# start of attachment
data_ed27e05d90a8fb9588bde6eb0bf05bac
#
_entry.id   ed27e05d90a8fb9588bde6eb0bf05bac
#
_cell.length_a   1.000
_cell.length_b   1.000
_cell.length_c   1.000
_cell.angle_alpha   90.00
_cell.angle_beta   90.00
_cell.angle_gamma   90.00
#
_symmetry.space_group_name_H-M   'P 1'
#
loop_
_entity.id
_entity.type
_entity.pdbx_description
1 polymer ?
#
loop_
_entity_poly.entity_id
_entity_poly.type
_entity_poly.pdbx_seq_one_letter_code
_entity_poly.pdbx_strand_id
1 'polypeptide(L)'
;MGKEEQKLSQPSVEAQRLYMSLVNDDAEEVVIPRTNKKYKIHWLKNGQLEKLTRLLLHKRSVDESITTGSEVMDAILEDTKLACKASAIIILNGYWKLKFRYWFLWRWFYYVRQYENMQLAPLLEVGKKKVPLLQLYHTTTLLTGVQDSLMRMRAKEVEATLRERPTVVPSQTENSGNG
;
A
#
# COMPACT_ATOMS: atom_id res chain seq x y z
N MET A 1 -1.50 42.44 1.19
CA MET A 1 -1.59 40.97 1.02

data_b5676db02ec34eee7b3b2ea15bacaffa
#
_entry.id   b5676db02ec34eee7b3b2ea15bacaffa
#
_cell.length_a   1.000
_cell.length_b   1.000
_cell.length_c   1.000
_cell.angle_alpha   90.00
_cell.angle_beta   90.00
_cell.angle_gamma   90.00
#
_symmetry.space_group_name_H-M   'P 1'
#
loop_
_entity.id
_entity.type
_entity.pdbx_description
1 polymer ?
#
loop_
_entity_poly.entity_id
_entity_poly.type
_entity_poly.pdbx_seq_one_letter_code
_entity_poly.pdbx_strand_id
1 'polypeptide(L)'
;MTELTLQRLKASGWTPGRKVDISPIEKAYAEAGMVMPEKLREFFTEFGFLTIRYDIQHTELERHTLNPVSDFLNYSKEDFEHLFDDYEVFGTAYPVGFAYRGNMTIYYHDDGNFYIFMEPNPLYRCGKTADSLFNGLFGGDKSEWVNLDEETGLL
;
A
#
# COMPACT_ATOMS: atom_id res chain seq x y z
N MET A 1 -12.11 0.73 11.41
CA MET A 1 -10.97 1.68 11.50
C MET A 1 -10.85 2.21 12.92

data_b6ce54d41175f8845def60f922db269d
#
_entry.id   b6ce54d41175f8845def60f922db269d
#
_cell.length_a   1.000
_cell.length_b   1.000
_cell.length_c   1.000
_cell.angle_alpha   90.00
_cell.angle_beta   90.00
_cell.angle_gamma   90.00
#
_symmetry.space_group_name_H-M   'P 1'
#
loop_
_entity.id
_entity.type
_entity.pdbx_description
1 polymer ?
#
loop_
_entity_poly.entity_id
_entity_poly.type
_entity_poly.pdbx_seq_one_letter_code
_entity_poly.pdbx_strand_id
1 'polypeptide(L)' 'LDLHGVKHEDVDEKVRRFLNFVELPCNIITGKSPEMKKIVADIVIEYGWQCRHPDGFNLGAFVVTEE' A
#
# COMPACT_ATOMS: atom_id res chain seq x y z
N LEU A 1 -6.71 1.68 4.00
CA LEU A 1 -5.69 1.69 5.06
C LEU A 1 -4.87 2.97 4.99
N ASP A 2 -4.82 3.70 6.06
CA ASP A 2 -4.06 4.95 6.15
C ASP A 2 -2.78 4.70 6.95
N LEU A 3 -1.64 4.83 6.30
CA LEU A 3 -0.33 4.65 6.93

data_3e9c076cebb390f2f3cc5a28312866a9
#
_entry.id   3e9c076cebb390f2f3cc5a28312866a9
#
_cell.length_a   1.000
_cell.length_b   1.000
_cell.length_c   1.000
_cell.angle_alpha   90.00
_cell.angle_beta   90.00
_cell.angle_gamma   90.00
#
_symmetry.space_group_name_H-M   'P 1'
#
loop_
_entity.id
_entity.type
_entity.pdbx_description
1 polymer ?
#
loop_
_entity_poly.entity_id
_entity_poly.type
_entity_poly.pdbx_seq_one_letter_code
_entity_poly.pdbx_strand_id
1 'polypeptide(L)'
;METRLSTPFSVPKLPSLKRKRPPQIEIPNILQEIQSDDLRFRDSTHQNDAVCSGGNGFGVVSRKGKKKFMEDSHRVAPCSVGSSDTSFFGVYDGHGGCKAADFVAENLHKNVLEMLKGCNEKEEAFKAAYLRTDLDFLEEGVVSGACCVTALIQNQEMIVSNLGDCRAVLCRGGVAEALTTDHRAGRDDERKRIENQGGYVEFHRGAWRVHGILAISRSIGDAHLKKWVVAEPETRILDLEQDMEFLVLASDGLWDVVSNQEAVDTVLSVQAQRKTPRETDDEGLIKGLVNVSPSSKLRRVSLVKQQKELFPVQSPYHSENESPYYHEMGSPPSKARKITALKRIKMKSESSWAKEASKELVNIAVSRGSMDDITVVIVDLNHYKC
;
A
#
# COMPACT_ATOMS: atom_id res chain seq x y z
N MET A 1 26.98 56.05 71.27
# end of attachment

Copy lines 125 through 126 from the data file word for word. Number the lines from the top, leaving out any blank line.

1 'polypeptide(L)'
;METRLSTPFSVPKLPSLKRKRPPQIEIPNILQEIQSDDLRFRDSTHQNDAVCSGGNGFGVVSRKGKKKFMEDSHRVAPCSVGSSDTSFFGVYDGHGGCKAADFVAENLHKNVLEMLKGCNEKEEAFKAAYLRTDLDFLEEGVVSGACCVTALIQNQEMIVSNLGDCRAVLCRGGVAEALTTDHRAGRDDERKRIENQGGYVEFHRGAWRVHGILAISRSIGDAHLKKWVVAEPETRILDLEQDMEFLVLASDGLWDVVSNQEAVDTVLSVQAQRKTPRETDDEGLIKGLVNVSPSSKLRRVSLVKQQKELFPVQSPYHSENESPYYHEMGSPPSKARKITALKRIKMKSESSWAKEASKELVNIAVSRGSMDDITVVIVDLNHYKC